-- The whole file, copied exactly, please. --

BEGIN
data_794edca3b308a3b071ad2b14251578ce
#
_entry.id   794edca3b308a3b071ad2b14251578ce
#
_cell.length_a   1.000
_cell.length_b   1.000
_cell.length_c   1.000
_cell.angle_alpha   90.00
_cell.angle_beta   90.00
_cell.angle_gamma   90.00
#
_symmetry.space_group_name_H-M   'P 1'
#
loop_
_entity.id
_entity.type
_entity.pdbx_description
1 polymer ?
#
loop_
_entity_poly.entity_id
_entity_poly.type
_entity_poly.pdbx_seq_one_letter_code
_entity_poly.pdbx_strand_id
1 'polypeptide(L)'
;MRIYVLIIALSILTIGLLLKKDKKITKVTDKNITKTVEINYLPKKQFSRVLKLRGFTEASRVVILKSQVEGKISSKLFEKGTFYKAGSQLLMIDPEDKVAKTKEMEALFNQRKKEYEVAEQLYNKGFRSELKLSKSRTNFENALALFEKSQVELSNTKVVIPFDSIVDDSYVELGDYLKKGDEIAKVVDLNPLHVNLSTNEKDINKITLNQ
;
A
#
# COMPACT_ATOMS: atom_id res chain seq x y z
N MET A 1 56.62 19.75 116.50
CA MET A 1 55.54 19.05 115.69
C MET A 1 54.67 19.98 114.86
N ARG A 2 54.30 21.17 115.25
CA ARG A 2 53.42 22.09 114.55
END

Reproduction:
data_794edca3b308a3b071ad2b14251578ce
#
_entry.id   794edca3b308a3b071ad2b14251578ce
#
_cell.length_a   1.000
_cell.length_b   1.000
_cell.length_c   1.000
_cell.angle_alpha   90.00
_cell.angle_beta   90.00
_cell.angle_gamma   90.00
#
_symmetry.space_group_name_H-M   'P 1'
#
loop_
_entity.id
_entity.type
_entity.pdbx_description
1 polymer ?
#
loop_
_entity_poly.entity_id
_entity_poly.type
_entity_poly.pdbx_seq_one_letter_code
_entity_poly.pdbx_strand_id
1 'polypeptide(L)'
;MRIYVLIIALSILTIGLLLKKDKKITKVTDKNITKTVEINYLPKKQFSRVLKLRGFTEASRVVILKSQVEGKISSKLFEKGTFYKAGSQLLMIDPEDKVAKTKEMEALFNQRKKEYEVAEQLYNKGFRSELKLSKSRTNFENALALFEKSQVELSNTKVVIPFDSIVDDSYVELGDYLKKGDEIAKVVDLNPLHVNLSTNEKDINKITLNQ
;
A
#
# COMPACT_ATOMS: atom_id res chain seq x y z
N MET A 1 56.62 19.75 116.50
CA MET A 1 55.54 19.05 115.69
C MET A 1 54.67 19.98 114.86
N ARG A 2 54.30 21.17 115.25
CA ARG A 2 53.42 22.09 114.55